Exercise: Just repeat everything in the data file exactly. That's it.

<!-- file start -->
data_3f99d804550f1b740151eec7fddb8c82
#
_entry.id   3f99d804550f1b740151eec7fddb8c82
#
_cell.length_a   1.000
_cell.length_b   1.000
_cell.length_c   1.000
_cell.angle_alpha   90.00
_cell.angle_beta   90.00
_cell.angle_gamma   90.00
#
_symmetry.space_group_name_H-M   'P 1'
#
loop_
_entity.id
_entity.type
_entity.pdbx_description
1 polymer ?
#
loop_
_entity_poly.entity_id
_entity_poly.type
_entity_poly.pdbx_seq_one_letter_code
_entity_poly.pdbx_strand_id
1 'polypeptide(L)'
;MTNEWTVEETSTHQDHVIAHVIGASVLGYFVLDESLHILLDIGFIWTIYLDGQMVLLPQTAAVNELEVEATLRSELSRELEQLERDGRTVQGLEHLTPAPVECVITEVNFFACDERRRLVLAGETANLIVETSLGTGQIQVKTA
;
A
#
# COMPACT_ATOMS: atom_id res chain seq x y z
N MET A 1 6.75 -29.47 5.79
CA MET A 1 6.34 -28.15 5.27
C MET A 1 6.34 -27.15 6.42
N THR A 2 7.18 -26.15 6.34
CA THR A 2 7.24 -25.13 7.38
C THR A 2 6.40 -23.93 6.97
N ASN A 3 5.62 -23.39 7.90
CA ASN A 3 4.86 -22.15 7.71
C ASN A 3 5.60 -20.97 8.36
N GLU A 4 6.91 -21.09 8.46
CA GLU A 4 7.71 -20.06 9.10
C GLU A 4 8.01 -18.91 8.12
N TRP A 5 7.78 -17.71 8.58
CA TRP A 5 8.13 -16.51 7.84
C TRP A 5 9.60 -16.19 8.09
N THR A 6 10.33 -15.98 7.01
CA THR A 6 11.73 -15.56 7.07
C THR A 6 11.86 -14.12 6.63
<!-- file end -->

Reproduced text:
data_3f99d804550f1b740151eec7fddb8c82
#
_entry.id   3f99d804550f1b740151eec7fddb8c82
#
_cell.length_a   1.000
_cell.length_b   1.000
_cell.length_c   1.000
_cell.angle_alpha   90.00
_cell.angle_beta   90.00
_cell.angle_gamma   90.00
#
_symmetry.space_group_name_H-M   'P 1'
#
loop_
_entity.id
_entity.type
_entity.pdbx_description
1 polymer ?
#
loop_
_entity_poly.entity_id
_entity_poly.type
_entity_poly.pdbx_seq_one_letter_code
_entity_poly.pdbx_strand_id
1 'polypeptide(L)'
;MTNEWTVEETSTHQDHVIAHVIGASVLGYFVLDESLHILLDIGFIWTIYLDGQMVLLPQTAAVNELEVEATLRSELSRELEQLERDGRTVQGLEHLTPAPVECVITEVNFFACDERRRLVLAGETANLIVETSLGTGQIQVKTA
;
A
#
# COMPACT_ATOMS: atom_id res chain seq x y z
N MET A 1 6.75 -29.47 5.79
CA MET A 1 6.34 -28.15 5.27
C MET A 1 6.34 -27.15 6.42
N THR A 2 7.18 -26.15 6.34
CA THR A 2 7.24 -25.13 7.38
C THR A 2 6.40 -23.93 6.97
N ASN A 3 5.62 -23.39 7.90
CA ASN A 3 4.86 -22.15 7.71
C ASN A 3 5.60 -20.97 8.36
N GLU A 4 6.91 -21.09 8.46
CA GLU A 4 7.71 -20.06 9.10
C GLU A 4 8.01 -18.91 8.12
N TRP A 5 7.78 -17.71 8.58
CA TRP A 5 8.13 -16.51 7.84
C TRP A 5 9.60 -16.19 8.09
N THR A 6 10.33 -15.98 7.01
CA THR A 6 11.73 -15.56 7.07
C THR A 6 11.86 -14.12 6.63